Fringe comedy debut: Jacob Edwards

  • The List
  • 20 August 2013

This article is from 2013

Fringe comedy debut: Jacob Edwards

The comedian appears for the first time at the Edinburgh Fringe Festival 2013

What do you think might work out as the best piece of advice you receive ahead of your Fringe debut?
Make sure you take sun cream. As everyone knows, the Edinburgh Festival is usually a month of prolonged and intense sunshine. During previous visits some of my friends have suffered from sunstroke, heat exhaustion and sunburn: you have been warned. Also, I’ve been told to bring beer with me: virtually nowhere in Scotland sells alcohol.

What do you expect will be the least useful piece of advice?
Don’t drink too much. It’s a nice thought, and one I’d like to stick to, but realistically the boozing is going to start after the first show (because I’ll feel like I’ve earned it) and will end sometime in Oct 2014.

Imagine this is September: looking back at August, what would constitute a successful Fringe?
Winning the both the main Foster’s Comedy Award and also Best Newcomer. Whichever way you look at it, that would be a success, right? And receiving awards is the primary way in which I judge my own success: always has been, always will be. Hopefully from that, I can then move on to being a roving reporter on This Morning.

In krugerrands, how much do you expect to lose during the Fringe?
Did you know the krugerrand is named after the four-term President of South Africa, Paul Kruger? Yeah, I’m full of it. The finale of my show features me throwing wads of £20 notes into the audience in a bid to make them like me. Expensive, but spectacular.

Back in the old days, there used to be a thing called ‘the festival shag’. Is this ancient tradition likely to play any part in your thinking during August?
I do expect to be fucked financially (please refer to my answer to the previous question). Does that count? Really though, my main aim of going to Edinburgh is to have a successful run or shows and/or find a wife. I’m on Facebook.

Back in the old days, comedians would drink alcohol solidly for a whole month and still manage to get out and do their show every day: how much are you likely to imbibe per day?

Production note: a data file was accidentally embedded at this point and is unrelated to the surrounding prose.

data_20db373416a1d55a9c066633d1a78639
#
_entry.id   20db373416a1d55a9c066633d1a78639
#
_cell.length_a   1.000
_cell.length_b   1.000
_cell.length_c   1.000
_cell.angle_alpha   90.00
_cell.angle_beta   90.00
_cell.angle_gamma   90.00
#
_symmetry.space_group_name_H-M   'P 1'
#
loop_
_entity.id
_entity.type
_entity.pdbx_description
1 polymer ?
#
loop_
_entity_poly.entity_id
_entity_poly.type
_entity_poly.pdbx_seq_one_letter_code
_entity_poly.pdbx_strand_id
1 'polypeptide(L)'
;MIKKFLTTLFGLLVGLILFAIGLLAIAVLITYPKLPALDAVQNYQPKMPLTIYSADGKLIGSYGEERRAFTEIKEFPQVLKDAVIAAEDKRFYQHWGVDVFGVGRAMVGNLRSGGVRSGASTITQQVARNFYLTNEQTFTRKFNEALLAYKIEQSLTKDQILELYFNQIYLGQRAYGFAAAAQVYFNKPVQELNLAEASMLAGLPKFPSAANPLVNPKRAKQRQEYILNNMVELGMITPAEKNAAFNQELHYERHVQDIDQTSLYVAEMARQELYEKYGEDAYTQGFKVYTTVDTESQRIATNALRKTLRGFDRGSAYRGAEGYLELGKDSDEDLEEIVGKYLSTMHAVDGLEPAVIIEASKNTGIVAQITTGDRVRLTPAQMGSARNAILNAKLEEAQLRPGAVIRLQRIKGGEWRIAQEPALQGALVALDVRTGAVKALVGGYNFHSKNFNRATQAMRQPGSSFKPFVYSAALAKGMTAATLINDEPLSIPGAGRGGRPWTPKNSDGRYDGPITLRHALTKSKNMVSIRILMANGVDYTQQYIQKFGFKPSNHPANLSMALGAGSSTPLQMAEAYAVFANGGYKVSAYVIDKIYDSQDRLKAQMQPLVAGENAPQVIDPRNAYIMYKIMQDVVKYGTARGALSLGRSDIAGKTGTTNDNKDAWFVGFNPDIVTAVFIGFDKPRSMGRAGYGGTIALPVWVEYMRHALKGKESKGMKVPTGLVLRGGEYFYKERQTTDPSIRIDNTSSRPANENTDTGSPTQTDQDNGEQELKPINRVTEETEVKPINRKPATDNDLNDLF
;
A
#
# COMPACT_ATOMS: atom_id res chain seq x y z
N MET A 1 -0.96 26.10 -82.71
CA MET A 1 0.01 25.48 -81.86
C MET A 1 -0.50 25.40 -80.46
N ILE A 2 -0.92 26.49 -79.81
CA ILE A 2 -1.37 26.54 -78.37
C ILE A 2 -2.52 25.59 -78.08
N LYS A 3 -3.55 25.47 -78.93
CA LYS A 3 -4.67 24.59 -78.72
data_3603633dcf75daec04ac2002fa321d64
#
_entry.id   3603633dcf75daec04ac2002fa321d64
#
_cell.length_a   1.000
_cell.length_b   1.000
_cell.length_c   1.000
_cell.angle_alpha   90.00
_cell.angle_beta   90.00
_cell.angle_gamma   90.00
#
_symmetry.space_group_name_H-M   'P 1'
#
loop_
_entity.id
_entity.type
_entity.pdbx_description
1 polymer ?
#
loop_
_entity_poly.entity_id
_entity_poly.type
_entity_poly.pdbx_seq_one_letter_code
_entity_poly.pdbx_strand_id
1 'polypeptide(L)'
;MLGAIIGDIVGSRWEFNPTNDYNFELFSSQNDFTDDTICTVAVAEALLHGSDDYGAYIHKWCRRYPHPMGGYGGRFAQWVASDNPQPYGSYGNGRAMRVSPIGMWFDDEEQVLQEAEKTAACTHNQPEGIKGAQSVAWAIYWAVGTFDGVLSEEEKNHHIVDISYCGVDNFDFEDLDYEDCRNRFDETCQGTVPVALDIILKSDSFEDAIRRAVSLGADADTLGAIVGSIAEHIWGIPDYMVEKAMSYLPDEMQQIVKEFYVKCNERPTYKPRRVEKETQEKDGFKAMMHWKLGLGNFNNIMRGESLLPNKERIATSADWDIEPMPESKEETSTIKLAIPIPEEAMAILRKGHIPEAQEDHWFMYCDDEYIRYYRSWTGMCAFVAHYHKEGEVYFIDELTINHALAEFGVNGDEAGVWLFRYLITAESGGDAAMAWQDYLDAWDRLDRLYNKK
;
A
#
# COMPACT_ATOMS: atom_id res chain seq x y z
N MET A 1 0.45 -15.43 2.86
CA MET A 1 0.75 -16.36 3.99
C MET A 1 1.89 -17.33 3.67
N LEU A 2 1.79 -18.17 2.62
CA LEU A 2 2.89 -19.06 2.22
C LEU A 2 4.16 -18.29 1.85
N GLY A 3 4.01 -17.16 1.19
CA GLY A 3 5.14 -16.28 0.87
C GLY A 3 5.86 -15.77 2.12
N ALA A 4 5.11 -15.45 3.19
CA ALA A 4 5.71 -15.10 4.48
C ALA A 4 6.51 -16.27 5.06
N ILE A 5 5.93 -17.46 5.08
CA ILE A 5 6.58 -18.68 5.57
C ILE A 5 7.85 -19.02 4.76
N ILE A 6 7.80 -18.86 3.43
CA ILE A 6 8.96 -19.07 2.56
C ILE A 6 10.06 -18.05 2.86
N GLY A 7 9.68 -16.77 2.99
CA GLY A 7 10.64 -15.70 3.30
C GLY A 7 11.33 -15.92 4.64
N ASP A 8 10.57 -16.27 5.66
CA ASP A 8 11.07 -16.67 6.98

Anxiety, paranoia and cold sweats. Just three of the onstage symptoms I suffer onstage when performing on stage. This year I will be drinking heavily every day. I genuinely plan not to drink massively after every show, but I can see it just kind of happening – like breathing or blinking.

What qualities do you expect from a Fringe venue?

Heat. Lack of air. Darkness. An atmosphere heavy with moisture. The perfect environment for laughter, I think. I always enjoy seeing an audience who have been outside in the rain, then come into a boiling hot venue; you can watch them steam en masse over the next hour. Sexy.

Will you read your reviews before your run is over and if so, how do you think they will affect you as a comedian and as a human being?

I usually read my reviews when they come out, they don’t seem to affect me greatly either way. The reviews I least like are three-star reviews. At least great reviews (and awful ones for that matter), have something to say. Three-star reviews are always just a bit … tepid. Silly reviewers.

Next year, will you consider returning as a double act?
I’ve performed at two previous festivals in a double act, The Sunday Defensive, but this is my first solo show. But there’s no chance of a reunion, as my double act partner is now married, so his allegiances lie elsewhere. Shame, he’s dead to me now.

If you are in a double act, will you consider returning solo next year?
I’m not in a double act any more … how many more times? Although I do have my former double-act partner’s favourite toy at my house, a Han Solo figure from Star Wars, which I borrowed but have not given back yet. I certainly will consider returning Solo next year, but not before then.

Do you undertake any superstitious rituals before going on stage?
Does massive anxiety count as a superstition? No, not any real superstitions, but often my hands cease up before I go on to the extent that I can’t move them (really …), and I often worry I’ve tied my shoelaces too tight (again, really …).

If you were about to perform at the Fringe for your tenth year, where would you expect your career to be at that point?
Depends which venue I was in: if I was playing the back room of a pub, then probably not too well. If I was playing Edinburgh Castle and/or the Edinburgh International Conference Centre, reckon my career would be going OK.

Assembly Hall, 623 3030, 3–26 Aug (not 12), 7.45pm, £9.50–£10.50 (£8.50–£9.50). Previews 1 & 2 Aug, £5.

Faux Latino Show Pony

  • 3 stars

Jacob Edwards. Seen in The IT Crowd (Channel 4), Let's Dance for Comic Relief (BBC1), 10 O'Clock Live (Channel 4) and soon Live at the Electric (BBC3), Jacob Edwards proudly presents his debut solo show, following previous Edinburgh successes with double-act The Sunday Defensive. Expect a mix of alternative characters…